Sometimes we subject our employees and customers to the same dismal treatment day after day as if they should accept it willingly. Instead, many would prefer a fast end to the perpetual misery of buying from (and dealing with) us.
In 1993’s Groundhog Day Bill Murray plays Phil Connors, a narcissistic Pittsburgh TV weatherman who, during his fourth assignment covering the annual Groundhog Day event in Punxsutawney, finds himself repeating the same day over and over again (like our customers?). At first he takes advantage of his situation and his new-found immortality by indulging in childish acts of hedonism. Later, after the novelty wears off, he unsuccessfully attempts suicide. Only after he reconsiders his priorities and changes himself does he finally escape the never-ending day.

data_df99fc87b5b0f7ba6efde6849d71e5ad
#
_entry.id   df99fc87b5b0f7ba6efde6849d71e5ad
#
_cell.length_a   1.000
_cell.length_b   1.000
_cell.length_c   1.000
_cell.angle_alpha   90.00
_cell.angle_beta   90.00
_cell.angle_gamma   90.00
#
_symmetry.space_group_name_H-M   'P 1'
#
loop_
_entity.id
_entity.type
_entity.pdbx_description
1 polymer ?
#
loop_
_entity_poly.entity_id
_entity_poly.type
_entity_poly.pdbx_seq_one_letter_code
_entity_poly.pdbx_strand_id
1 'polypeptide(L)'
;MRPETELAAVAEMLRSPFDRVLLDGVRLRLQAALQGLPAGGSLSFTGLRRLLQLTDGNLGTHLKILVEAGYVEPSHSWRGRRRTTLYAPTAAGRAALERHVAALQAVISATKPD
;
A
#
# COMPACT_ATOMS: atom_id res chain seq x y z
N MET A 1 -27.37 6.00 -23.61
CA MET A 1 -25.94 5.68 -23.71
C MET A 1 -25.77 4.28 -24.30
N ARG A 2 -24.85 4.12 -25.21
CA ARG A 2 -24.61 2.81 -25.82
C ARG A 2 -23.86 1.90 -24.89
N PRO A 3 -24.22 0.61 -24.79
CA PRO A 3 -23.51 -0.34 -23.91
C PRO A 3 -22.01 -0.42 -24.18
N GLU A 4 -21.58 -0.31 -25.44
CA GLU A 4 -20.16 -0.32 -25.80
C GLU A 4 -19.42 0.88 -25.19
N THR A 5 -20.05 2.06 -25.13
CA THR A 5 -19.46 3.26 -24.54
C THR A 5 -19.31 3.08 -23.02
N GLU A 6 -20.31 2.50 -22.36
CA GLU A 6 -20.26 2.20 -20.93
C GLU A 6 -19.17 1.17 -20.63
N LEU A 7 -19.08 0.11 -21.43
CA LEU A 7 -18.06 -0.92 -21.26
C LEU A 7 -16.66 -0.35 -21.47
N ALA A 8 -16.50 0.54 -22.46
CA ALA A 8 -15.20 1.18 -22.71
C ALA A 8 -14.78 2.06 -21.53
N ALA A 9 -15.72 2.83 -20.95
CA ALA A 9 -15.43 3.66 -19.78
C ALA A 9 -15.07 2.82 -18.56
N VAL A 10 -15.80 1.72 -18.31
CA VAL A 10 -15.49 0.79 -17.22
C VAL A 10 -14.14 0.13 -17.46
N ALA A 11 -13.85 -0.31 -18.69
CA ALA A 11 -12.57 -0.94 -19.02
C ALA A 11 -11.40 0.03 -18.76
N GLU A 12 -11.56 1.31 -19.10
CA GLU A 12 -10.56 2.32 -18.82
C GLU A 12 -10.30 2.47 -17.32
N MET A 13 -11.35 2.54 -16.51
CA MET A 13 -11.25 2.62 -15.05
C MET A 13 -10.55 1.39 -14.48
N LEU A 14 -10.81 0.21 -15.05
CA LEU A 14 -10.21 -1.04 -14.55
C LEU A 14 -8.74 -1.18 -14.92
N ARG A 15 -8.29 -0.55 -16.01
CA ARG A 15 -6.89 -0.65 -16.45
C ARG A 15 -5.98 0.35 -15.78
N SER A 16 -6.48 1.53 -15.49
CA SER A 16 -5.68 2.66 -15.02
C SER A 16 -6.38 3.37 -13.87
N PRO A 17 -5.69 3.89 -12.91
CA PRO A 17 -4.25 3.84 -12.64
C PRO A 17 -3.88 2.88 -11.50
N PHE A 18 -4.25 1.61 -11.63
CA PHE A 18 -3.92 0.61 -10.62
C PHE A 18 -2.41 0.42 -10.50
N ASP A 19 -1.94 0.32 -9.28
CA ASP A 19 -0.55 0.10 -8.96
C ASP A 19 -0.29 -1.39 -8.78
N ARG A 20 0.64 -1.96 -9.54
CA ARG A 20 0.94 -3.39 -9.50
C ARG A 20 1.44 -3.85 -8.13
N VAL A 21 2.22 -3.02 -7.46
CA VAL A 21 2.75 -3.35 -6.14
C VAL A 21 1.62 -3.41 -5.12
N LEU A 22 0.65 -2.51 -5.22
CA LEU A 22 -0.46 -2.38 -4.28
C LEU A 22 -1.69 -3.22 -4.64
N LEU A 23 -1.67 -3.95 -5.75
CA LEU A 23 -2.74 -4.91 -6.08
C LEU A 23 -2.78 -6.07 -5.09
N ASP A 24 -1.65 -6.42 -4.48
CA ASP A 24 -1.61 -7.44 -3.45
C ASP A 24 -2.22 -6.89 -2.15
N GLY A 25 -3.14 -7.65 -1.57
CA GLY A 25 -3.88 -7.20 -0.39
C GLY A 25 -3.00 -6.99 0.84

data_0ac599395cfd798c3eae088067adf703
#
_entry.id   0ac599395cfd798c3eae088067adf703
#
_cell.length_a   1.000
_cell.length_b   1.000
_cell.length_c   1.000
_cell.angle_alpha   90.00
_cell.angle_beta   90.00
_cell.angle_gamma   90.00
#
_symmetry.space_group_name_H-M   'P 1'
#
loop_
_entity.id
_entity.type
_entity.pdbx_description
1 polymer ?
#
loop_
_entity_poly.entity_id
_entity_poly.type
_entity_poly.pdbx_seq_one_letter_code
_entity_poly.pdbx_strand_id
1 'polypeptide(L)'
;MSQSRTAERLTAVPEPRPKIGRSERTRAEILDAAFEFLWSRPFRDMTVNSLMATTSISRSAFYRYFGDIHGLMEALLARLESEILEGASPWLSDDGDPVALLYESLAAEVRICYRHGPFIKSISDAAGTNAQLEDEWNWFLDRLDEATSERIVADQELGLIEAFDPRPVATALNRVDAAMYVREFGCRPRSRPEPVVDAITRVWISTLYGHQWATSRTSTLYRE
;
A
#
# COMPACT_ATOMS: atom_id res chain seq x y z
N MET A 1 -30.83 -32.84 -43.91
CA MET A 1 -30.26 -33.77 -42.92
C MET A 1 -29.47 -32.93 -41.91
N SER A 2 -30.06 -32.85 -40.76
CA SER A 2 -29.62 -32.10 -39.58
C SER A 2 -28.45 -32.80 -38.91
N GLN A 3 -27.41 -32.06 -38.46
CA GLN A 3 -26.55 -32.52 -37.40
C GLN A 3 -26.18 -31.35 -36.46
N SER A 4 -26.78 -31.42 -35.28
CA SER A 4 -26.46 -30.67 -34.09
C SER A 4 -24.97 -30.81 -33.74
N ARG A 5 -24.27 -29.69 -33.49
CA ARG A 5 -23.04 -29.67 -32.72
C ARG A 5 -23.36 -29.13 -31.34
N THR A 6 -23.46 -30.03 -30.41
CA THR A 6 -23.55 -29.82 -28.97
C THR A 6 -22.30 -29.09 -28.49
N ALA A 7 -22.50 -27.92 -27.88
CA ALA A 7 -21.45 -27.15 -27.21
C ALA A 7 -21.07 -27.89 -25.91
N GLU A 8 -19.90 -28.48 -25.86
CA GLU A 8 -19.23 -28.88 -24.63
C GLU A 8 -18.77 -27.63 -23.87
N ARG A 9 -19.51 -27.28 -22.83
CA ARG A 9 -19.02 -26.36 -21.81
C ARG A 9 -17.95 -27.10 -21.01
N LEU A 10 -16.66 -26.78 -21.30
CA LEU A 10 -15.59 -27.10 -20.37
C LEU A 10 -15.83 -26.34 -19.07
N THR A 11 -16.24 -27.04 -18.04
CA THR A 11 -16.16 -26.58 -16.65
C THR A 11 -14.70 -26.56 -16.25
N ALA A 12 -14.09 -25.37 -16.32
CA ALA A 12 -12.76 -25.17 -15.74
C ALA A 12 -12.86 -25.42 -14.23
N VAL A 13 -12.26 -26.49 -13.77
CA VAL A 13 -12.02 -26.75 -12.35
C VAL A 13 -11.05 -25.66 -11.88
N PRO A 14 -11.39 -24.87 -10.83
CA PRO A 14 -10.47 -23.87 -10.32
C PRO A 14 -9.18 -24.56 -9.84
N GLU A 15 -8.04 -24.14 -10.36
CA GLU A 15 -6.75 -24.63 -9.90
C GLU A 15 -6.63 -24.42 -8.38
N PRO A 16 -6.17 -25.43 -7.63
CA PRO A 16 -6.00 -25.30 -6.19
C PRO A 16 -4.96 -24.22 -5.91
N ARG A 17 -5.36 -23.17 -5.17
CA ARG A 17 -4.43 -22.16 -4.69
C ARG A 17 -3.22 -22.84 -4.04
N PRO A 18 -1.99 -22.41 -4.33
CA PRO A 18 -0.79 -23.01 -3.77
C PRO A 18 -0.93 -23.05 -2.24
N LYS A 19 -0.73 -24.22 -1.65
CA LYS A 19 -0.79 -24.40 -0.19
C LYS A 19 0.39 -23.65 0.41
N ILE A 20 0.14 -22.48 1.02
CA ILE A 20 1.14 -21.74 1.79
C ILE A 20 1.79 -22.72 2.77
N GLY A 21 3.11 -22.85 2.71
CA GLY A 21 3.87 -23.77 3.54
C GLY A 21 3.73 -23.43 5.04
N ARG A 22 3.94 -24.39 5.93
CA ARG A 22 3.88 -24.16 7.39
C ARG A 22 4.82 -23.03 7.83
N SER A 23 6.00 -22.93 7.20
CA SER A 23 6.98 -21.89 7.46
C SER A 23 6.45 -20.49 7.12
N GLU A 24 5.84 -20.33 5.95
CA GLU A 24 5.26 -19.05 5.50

Often, for our employees and customers, each day feels like Groundhog Day. We make the same mistakes over and over again. Unlike Connors, we learn nothing – about our business, what motivates our teams, or ourselves.
If we re-examined our priorities, we’d find that the foundation rests on employee engagement which ultimately leads to financial performance.
These fundamental elements form the building blocks for successful enterprises. As Phil Connors discovers in the movie, the pivot point is that true success and happiness comes from focusing on the basics. They remain essential this year and every year. When we fail to take them into consideration there is a good chance that employees, customers, and shareholders will escape their version of eternal damnation by leaving us.
(For those of you with good memories, those who appreciate irony, and for those keeping score, this is the 7th year in a row I’ve run the Groundhog Day post.)